Witness to Emmett Till Lynching Dies in Illinois

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The couple met in the early 1970s at a hospital they worked at on Chicago’s far South Side when Louis cheekily asked the nurse’s aide for a kiss as they were lifting a patient together onto a gurney.

“So I went over to the other side and kissed him on the jaw. And that’s how we started seeing one another,” she said with a laugh.

They married in 1976, but it wasn’t until eight years later that she discovered the connection with the Till case when one of Louis’ aunts mentioned it.

She was shocked but understood that talking about it was painful for him.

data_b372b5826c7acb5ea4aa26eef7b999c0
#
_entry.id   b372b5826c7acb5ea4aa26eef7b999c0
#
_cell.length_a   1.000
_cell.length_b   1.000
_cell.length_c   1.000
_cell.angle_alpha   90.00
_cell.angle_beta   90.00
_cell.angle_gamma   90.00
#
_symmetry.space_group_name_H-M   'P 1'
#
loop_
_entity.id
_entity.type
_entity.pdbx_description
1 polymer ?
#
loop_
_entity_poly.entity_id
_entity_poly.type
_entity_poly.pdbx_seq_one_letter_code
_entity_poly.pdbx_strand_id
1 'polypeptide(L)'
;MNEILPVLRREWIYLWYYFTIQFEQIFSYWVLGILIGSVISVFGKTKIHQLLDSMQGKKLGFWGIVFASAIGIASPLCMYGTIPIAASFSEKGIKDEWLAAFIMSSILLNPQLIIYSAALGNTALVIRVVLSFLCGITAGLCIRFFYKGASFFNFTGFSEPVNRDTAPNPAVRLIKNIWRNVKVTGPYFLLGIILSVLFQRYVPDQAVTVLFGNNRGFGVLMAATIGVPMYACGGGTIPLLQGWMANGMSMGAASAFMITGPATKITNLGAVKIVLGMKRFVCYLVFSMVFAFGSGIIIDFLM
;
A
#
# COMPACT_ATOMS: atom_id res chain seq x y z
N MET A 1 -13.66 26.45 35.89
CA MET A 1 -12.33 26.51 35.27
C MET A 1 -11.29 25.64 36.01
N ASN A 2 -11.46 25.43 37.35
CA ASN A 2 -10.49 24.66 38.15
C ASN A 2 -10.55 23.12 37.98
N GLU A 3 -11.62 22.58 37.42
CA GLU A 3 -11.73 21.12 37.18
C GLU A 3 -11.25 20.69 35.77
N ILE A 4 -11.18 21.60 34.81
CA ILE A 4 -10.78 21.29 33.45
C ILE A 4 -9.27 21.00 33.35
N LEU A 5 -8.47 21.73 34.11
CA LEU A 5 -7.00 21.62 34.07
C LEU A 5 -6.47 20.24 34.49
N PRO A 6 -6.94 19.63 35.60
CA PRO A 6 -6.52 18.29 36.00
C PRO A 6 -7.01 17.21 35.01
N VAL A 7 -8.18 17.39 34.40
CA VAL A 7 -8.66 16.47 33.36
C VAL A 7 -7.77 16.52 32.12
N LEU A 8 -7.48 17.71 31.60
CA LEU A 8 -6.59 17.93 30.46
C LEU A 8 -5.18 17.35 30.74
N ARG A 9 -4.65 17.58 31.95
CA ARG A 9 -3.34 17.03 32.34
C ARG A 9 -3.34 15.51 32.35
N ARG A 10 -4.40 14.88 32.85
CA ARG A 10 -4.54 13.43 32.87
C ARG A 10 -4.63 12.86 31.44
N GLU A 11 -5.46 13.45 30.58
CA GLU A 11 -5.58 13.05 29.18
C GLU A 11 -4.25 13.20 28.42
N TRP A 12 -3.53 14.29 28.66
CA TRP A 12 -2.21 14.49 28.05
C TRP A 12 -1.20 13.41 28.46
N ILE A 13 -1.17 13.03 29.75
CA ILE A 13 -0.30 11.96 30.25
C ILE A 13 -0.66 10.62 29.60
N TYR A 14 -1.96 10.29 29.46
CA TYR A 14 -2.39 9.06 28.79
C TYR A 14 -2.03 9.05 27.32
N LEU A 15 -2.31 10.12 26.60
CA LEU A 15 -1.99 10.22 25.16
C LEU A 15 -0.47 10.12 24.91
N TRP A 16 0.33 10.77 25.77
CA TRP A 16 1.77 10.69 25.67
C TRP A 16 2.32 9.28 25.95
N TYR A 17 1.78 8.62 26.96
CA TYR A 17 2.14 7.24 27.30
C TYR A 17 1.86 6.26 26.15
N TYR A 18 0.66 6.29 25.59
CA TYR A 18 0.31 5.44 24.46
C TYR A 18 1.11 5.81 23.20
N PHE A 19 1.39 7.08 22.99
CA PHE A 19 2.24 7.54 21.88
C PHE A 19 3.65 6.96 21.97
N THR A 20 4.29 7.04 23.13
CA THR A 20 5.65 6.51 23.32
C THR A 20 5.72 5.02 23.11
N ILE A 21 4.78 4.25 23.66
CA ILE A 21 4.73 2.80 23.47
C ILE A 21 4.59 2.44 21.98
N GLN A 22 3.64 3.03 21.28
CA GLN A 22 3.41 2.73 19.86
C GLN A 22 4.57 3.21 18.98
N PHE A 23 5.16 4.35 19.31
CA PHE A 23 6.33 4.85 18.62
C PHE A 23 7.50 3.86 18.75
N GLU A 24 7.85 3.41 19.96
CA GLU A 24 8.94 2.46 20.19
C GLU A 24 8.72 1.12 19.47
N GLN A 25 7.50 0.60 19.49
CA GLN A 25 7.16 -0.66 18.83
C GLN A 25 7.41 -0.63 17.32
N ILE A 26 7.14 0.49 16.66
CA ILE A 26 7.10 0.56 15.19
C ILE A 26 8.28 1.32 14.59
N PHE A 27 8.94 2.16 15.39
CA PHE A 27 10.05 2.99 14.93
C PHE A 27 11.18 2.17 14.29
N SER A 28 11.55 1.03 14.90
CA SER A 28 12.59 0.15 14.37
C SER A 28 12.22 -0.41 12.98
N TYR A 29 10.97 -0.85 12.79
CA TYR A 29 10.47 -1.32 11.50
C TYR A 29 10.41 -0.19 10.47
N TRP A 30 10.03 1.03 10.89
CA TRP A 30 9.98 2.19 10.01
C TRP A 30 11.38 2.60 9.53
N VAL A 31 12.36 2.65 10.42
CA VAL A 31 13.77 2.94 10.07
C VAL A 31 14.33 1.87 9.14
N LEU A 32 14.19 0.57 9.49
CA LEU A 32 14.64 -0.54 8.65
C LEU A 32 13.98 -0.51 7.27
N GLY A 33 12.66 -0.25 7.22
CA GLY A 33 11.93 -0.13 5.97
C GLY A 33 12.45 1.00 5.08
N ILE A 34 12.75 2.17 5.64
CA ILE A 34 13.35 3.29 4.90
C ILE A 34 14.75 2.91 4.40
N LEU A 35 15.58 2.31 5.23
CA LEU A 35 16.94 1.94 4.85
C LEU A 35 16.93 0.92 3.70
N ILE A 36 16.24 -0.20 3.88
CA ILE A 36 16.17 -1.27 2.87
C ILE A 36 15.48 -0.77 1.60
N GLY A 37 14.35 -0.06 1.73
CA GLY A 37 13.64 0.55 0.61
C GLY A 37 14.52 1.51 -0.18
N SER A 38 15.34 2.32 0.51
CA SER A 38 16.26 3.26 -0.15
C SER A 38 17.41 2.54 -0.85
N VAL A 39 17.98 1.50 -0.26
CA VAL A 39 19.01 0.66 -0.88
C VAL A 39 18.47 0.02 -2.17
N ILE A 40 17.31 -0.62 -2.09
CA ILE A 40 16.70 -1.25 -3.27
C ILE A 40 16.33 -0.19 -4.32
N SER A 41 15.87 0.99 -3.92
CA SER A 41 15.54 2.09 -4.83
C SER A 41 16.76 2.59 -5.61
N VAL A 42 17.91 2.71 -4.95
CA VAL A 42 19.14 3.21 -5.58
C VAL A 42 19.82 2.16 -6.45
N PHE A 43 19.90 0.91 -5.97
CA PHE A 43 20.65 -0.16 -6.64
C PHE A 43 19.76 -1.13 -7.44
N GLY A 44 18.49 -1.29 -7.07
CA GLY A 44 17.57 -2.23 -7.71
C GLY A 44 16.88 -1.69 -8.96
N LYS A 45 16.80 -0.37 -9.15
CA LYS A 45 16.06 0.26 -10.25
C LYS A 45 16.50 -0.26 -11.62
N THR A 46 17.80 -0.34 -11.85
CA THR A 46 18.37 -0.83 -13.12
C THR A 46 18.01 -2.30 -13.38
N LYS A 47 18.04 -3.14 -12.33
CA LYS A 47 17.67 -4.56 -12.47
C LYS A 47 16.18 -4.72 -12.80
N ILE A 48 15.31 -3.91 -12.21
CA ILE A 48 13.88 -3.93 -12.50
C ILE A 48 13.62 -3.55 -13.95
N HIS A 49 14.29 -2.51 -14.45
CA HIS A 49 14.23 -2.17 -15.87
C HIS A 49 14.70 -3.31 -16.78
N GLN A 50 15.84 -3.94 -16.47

“He used to have real nightmares and things,” Juliet Louis said. “All his life it bothered him. When he would talk about it, sometimes tears would be in his eyes.”

Till’s relatives, historians and documentary makers, meanwhile, had been searching for Willie Reed, wondering what had become of him.

A New York filmmaker eventually tracked him to his home in Chicago’s Englewood neighborhood, and later introduced him to Till’s mother, Mamie Till Mobley.

“She just cried when they took him over there,” Juliet Louis recalled. “They always kept in touch after that.”

Till’s mother died in 2003.

Gradually, Willie Louis began telling his story. On “60 Minutes,” he said Emmett’s screams haunted him.

“I heard this screaming, beating, screaming and beating,” he said. “And I said to myself, I said, ‘You know, man, they’re beating somebody in the barn.'”

Besides his wife, Louis is survived by a stepson, seven grandchildren and 21 great-grandchildren.

(Photo: AP)

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